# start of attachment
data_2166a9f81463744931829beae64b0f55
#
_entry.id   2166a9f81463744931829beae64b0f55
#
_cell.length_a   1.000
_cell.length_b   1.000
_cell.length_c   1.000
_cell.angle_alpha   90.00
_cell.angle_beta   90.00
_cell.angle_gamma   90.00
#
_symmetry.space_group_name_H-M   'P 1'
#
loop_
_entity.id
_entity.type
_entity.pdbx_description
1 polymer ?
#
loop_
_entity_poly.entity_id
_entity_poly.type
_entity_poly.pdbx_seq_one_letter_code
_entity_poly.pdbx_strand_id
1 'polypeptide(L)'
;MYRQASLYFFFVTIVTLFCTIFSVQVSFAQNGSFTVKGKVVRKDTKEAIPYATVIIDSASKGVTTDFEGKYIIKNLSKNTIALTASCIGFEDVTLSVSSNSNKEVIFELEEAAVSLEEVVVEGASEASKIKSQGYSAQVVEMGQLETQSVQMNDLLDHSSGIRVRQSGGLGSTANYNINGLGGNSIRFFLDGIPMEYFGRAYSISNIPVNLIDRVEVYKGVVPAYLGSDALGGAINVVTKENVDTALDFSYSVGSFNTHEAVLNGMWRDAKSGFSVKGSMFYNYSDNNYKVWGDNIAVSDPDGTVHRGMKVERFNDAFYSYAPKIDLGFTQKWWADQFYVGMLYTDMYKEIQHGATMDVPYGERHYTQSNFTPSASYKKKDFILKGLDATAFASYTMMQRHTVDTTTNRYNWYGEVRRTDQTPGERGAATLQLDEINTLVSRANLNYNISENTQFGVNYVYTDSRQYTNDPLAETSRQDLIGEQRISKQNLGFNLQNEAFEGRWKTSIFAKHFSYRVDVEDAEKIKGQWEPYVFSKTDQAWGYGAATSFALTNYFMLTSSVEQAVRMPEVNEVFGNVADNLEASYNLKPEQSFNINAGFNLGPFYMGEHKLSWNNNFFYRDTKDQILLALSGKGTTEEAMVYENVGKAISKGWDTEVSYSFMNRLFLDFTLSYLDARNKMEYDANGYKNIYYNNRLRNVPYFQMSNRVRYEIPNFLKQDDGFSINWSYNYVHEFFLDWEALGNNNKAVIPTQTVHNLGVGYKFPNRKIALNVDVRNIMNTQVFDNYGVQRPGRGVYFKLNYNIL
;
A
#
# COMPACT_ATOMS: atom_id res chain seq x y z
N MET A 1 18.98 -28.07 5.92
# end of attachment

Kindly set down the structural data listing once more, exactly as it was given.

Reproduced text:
data_2166a9f81463744931829beae64b0f55
#
_entry.id   2166a9f81463744931829beae64b0f55
#
_cell.length_a   1.000
_cell.length_b   1.000
_cell.length_c   1.000
_cell.angle_alpha   90.00
_cell.angle_beta   90.00
_cell.angle_gamma   90.00
#
_symmetry.space_group_name_H-M   'P 1'
#
loop_
_entity.id
_entity.type
_entity.pdbx_description
1 polymer ?
#
loop_
_entity_poly.entity_id
_entity_poly.type
_entity_poly.pdbx_seq_one_letter_code
_entity_poly.pdbx_strand_id
1 'polypeptide(L)'
;MYRQASLYFFFVTIVTLFCTIFSVQVSFAQNGSFTVKGKVVRKDTKEAIPYATVIIDSASKGVTTDFEGKYIIKNLSKNTIALTASCIGFEDVTLSVSSNSNKEVIFELEEAAVSLEEVVVEGASEASKIKSQGYSAQVVEMGQLETQSVQMNDLLDHSSGIRVRQSGGLGSTANYNINGLGGNSIRFFLDGIPMEYFGRAYSISNIPVNLIDRVEVYKGVVPAYLGSDALGGAINVVTKENVDTALDFSYSVGSFNTHEAVLNGMWRDAKSGFSVKGSMFYNYSDNNYKVWGDNIAVSDPDGTVHRGMKVERFNDAFYSYAPKIDLGFTQKWWADQFYVGMLYTDMYKEIQHGATMDVPYGERHYTQSNFTPSASYKKKDFILKGLDATAFASYTMMQRHTVDTTTNRYNWYGEVRRTDQTPGERGAATLQLDEINTLVSRANLNYNISENTQFGVNYVYTDSRQYTNDPLAETSRQDLIGEQRISKQNLGFNLQNEAFEGRWKTSIFAKHFSYRVDVEDAEKIKGQWEPYVFSKTDQAWGYGAATSFALTNYFMLTSSVEQAVRMPEVNEVFGNVADNLEASYNLKPEQSFNINAGFNLGPFYMGEHKLSWNNNFFYRDTKDQILLALSGKGTTEEAMVYENVGKAISKGWDTEVSYSFMNRLFLDFTLSYLDARNKMEYDANGYKNIYYNNRLRNVPYFQMSNRVRYEIPNFLKQDDGFSINWSYNYVHEFFLDWEALGNNNKAVIPTQTVHNLGVGYKFPNRKIALNVDVRNIMNTQVFDNYGVQRPGRGVYFKLNYNIL
;
A
#
# COMPACT_ATOMS: atom_id res chain seq x y z
N MET A 1 18.98 -28.07 5.92